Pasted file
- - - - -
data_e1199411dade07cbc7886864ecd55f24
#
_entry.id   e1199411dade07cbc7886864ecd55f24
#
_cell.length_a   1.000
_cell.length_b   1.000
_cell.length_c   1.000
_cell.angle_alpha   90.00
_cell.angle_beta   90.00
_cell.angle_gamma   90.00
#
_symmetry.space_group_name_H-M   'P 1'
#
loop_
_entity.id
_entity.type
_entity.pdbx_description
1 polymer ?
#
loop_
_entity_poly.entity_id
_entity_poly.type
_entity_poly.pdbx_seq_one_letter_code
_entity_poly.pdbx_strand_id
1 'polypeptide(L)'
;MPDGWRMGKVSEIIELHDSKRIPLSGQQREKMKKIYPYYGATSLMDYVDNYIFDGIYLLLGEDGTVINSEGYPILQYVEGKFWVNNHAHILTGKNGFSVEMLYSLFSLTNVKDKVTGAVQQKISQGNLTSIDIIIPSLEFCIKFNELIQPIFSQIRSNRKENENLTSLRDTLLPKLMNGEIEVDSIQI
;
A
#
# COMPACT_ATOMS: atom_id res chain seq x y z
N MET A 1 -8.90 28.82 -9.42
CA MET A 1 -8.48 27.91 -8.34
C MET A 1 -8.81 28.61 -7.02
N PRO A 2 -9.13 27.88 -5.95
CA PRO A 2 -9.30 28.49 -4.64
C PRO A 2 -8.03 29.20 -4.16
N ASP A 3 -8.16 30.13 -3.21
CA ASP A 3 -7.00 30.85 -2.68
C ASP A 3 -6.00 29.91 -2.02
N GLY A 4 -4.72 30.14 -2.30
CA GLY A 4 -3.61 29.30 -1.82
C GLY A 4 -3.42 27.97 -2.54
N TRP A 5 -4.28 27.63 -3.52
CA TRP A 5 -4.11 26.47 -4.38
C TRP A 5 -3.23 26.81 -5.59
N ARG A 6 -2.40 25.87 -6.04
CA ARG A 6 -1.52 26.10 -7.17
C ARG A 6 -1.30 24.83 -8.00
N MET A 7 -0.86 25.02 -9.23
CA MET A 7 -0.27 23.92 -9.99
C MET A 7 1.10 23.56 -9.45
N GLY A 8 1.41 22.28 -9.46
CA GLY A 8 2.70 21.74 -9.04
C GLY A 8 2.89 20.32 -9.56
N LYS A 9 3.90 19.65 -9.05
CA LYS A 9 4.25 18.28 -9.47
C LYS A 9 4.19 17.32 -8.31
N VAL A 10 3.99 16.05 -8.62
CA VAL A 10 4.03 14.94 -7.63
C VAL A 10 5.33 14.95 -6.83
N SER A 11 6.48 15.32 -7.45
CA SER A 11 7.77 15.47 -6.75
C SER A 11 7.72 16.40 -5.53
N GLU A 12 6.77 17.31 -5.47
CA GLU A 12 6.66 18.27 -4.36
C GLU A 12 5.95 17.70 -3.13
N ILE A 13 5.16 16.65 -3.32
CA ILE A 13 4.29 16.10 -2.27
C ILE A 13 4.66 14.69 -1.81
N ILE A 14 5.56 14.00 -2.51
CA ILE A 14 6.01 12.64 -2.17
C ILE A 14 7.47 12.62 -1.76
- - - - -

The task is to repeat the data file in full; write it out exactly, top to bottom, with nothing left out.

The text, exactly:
data_e1199411dade07cbc7886864ecd55f24
#
_entry.id   e1199411dade07cbc7886864ecd55f24
#
_cell.length_a   1.000
_cell.length_b   1.000
_cell.length_c   1.000
_cell.angle_alpha   90.00
_cell.angle_beta   90.00
_cell.angle_gamma   90.00
#
_symmetry.space_group_name_H-M   'P 1'
#
loop_
_entity.id
_entity.type
_entity.pdbx_description
1 polymer ?
#
loop_
_entity_poly.entity_id
_entity_poly.type
_entity_poly.pdbx_seq_one_letter_code
_entity_poly.pdbx_strand_id
1 'polypeptide(L)'
;MPDGWRMGKVSEIIELHDSKRIPLSGQQREKMKKIYPYYGATSLMDYVDNYIFDGIYLLLGEDGTVINSEGYPILQYVEGKFWVNNHAHILTGKNGFSVEMLYSLFSLTNVKDKVTGAVQQKISQGNLTSIDIIIPSLEFCIKFNELIQPIFSQIRSNRKENENLTSLRDTLLPKLMNGEIEVDSIQI
;
A
#
# COMPACT_ATOMS: atom_id res chain seq x y z
N MET A 1 -8.90 28.82 -9.42
CA MET A 1 -8.48 27.91 -8.34
C MET A 1 -8.81 28.61 -7.02
N PRO A 2 -9.13 27.88 -5.95
CA PRO A 2 -9.30 28.49 -4.64
C PRO A 2 -8.03 29.20 -4.16
N ASP A 3 -8.16 30.13 -3.21
CA ASP A 3 -7.00 30.85 -2.68
C ASP A 3 -6.00 29.91 -2.02
N GLY A 4 -4.72 30.14 -2.30
CA GLY A 4 -3.61 29.30 -1.82
C GLY A 4 -3.42 27.97 -2.54
N TRP A 5 -4.28 27.63 -3.52
CA TRP A 5 -4.11 26.47 -4.38
C TRP A 5 -3.23 26.81 -5.59
N ARG A 6 -2.40 25.87 -6.04
CA ARG A 6 -1.52 26.10 -7.17
C ARG A 6 -1.30 24.83 -8.00
N MET A 7 -0.86 25.02 -9.23
CA MET A 7 -0.27 23.92 -9.99
C MET A 7 1.10 23.56 -9.45
N GLY A 8 1.41 22.28 -9.46
CA GLY A 8 2.70 21.74 -9.04
C GLY A 8 2.89 20.32 -9.56
N LYS A 9 3.90 19.65 -9.05
CA LYS A 9 4.25 18.28 -9.47
C LYS A 9 4.19 17.32 -8.31
N VAL A 10 3.99 16.05 -8.62
CA VAL A 10 4.03 14.94 -7.63
C VAL A 10 5.33 14.95 -6.83
N SER A 11 6.48 15.32 -7.45
CA SER A 11 7.77 15.47 -6.75
C SER A 11 7.72 16.40 -5.53
N GLU A 12 6.77 17.31 -5.47
CA GLU A 12 6.66 18.27 -4.36
C GLU A 12 5.95 17.70 -3.13
N ILE A 13 5.16 16.65 -3.32
CA ILE A 13 4.29 16.10 -2.27
C ILE A 13 4.66 14.69 -1.81
N ILE A 14 5.56 14.00 -2.51
CA ILE A 14 6.01 12.64 -2.17
C ILE A 14 7.47 12.62 -1.76